You might be surprised that offence of corporate manslaughter is a fairly recent addition to UK law. It was introduced in 2007 and became actual law in 2008.
Here we take a closer look at what the offence of corporate manslaughter is and who or what it affects.
The Corporate Manslaughter and Corporate Homicide Act 2007 brought a major change to the legal landscape.
Prior to it, a business could not be convicted of manslaughter unless there was a person who could be identified as personally liable. Unfortunately, in very large organisations pinning the responsibility on one particular person and proving they were negligent was difficult. That meant there were very few prosecutions.
The purpose of the current act is to address this issue where the organisation could be held to account and what sorts of punishment can be used by the courts.
Rather than look at individuals, the courts will consider issues such as the management processes that were in place within the organisation and how these contributed to a particular fatality. Juries need to look at whether the company or corporation itself has met their duty of care in respect of health and safety.
For example, it could mean looking at the culture which exists in a corporation, whether it was all about making profit and put individuals at risk because there was a such a blind drive for success. It doesn’t necessarily mean that one person can be held accountable but considers the role of the organisation and the way it operates as a whole entity.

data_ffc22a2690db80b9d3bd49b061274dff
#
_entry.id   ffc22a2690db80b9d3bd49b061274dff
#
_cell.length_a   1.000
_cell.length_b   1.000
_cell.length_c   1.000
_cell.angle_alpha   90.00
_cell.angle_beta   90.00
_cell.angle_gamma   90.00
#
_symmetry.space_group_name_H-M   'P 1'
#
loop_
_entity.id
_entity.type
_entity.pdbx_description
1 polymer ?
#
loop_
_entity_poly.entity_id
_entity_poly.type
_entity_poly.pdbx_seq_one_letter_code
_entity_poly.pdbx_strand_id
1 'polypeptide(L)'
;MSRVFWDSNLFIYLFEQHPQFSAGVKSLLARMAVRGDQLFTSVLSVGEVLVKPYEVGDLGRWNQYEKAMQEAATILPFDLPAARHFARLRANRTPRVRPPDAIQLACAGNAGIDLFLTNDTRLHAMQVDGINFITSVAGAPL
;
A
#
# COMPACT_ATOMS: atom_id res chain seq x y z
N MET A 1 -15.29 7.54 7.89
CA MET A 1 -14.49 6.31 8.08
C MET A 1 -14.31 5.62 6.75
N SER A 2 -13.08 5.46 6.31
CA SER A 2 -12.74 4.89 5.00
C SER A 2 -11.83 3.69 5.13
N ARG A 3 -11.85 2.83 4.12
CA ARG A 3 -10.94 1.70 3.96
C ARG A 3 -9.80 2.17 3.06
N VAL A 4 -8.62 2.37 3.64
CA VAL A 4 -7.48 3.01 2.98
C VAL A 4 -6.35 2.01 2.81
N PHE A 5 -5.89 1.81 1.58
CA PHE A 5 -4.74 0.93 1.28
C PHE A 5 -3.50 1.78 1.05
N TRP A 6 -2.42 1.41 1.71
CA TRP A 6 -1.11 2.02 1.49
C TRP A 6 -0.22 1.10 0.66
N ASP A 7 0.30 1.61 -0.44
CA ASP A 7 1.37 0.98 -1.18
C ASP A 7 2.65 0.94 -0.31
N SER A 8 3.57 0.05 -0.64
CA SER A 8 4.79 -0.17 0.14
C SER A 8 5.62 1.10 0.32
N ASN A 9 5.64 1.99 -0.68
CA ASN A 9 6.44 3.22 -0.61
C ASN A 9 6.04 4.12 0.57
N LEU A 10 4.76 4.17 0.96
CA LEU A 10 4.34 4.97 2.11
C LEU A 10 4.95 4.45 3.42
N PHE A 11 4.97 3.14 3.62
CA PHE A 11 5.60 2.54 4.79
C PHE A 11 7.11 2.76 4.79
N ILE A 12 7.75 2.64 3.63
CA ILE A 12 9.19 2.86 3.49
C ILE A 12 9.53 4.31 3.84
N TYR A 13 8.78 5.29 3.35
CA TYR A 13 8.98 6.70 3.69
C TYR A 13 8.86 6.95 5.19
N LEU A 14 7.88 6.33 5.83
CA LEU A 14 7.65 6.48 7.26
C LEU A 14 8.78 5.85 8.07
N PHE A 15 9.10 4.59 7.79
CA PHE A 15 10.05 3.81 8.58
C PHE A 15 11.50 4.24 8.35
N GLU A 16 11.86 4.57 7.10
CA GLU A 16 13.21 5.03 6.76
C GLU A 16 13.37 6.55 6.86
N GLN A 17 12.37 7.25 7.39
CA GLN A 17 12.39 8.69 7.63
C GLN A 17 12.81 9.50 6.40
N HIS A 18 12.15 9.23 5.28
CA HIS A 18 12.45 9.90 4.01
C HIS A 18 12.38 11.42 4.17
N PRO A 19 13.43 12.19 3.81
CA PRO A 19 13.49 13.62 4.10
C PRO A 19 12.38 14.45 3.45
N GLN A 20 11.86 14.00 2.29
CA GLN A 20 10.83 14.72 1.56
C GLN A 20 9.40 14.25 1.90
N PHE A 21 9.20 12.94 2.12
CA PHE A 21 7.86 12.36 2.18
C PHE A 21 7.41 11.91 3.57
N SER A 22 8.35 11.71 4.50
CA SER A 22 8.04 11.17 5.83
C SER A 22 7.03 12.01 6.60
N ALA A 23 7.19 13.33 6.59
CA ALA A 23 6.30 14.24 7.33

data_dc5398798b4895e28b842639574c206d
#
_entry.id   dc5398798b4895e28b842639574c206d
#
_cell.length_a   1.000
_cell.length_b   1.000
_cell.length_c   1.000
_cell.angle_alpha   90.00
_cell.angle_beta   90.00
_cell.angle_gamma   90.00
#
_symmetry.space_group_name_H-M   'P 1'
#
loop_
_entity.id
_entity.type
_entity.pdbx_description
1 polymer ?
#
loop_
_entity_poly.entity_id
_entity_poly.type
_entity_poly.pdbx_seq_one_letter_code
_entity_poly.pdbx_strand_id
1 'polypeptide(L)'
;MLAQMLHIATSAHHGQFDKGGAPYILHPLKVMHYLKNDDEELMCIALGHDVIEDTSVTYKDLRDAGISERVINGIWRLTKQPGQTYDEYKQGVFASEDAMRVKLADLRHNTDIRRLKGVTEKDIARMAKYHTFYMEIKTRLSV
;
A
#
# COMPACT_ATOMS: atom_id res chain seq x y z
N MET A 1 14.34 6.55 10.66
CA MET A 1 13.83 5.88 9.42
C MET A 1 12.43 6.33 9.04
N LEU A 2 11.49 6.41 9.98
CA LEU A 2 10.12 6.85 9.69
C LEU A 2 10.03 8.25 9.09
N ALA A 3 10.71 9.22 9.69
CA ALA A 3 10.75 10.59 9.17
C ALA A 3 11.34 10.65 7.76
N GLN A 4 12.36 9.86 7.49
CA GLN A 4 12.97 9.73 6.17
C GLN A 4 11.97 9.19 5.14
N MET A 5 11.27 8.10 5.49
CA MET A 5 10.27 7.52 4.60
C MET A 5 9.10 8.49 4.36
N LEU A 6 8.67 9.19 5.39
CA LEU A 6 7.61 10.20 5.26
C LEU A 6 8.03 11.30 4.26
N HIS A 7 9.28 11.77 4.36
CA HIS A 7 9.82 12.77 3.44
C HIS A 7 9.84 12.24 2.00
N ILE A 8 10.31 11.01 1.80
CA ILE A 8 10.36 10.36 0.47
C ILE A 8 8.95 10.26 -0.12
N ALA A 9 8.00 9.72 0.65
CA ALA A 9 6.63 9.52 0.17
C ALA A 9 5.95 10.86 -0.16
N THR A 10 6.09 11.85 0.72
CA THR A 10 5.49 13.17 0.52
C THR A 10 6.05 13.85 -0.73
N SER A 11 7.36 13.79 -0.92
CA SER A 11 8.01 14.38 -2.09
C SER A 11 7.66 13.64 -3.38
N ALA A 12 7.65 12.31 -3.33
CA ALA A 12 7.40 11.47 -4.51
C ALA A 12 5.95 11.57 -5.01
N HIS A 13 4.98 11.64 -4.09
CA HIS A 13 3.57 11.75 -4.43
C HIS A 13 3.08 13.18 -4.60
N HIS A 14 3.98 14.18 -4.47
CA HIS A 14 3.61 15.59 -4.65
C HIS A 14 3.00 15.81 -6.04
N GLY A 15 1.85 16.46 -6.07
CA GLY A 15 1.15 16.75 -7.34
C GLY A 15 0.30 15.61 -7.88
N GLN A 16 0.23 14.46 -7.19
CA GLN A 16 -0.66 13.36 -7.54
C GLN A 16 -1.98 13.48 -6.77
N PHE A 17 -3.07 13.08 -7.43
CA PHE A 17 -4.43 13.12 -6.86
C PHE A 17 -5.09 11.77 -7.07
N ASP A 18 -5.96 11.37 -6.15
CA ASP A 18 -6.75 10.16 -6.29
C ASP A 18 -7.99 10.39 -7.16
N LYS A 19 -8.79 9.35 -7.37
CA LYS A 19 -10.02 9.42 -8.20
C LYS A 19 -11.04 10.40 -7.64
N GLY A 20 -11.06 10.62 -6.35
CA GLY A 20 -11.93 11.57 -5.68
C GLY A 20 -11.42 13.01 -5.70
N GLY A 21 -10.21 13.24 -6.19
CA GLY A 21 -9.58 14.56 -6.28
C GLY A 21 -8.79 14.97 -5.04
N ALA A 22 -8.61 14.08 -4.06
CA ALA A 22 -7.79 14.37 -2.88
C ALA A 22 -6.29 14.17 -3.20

While corporate manslaughter relates to the organisation, that doesn’t mean individuals within the company are exempt from prosecution. Gross negligence manslaughter has been covered under our health and safety law for much longer.
This means that individuals such as directors can be liable for prosecution if there is enough evidence to show that they were negligent and it’s in the public interest to take them to court.
There was some debate as to whether this part of the law needed to be strengthened with longer sentences for directors and other individuals with senior roles who may be culpable.
The current guidelines now allow for life sentences to be awarded for the most serious offenders, with a minimum term of imprisonment of 18 years. This might include an employer who has had a long history of negligent practice and has shown complete disregard for the safety of the people working for them.
The first companies that were convicted of corporate manslaughter following the introduction of the law were relatively small enterprises but recent cases have included larger corporations.
Of course, you can’t sentence a corporation to a prison term. But you can fine them. The current penalties for a company convicted of corporate manslaughter include the imposition of an unlimited fine. They will also be asked to make a public admission of their conviction and put in place measures to ensure that the issues which caused the fatal injury are addressed.